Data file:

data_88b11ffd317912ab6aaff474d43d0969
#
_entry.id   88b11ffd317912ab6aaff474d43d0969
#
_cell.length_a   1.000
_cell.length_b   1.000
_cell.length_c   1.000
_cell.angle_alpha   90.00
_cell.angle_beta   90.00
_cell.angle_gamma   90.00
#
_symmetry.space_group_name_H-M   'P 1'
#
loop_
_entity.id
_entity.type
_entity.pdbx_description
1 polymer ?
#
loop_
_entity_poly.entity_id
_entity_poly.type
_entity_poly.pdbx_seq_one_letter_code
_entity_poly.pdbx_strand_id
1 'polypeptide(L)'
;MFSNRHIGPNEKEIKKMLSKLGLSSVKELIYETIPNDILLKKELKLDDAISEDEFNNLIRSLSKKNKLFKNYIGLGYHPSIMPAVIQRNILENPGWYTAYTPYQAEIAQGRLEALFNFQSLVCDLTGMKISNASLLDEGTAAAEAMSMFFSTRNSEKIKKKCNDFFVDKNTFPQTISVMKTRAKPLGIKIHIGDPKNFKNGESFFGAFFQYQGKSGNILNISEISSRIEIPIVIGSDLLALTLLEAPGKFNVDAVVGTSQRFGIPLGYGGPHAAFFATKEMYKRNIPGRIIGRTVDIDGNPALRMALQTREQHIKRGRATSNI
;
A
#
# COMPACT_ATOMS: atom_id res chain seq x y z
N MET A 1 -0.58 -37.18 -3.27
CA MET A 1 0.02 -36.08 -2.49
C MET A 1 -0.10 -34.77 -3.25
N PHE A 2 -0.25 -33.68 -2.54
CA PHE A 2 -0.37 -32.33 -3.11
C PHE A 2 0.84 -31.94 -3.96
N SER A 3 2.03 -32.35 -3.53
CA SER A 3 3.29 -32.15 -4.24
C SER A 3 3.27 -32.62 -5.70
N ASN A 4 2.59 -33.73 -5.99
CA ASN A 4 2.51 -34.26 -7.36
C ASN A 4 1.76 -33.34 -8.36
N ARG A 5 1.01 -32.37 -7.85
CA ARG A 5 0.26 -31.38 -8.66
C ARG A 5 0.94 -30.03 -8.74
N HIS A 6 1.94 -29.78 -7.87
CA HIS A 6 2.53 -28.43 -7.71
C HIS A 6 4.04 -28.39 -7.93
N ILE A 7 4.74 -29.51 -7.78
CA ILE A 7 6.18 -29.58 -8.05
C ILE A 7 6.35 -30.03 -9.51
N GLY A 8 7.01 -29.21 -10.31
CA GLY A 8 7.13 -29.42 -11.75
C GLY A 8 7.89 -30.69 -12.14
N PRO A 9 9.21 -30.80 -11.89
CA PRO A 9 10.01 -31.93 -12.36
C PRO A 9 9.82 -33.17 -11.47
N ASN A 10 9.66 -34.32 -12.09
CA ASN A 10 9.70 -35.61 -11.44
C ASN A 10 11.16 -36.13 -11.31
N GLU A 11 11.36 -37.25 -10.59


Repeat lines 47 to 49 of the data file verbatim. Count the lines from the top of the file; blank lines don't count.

CA HIS A 6 2.53 -28.43 -7.71
C HIS A 6 4.04 -28.39 -7.93
N ILE A 7 4.74 -29.51 -7.78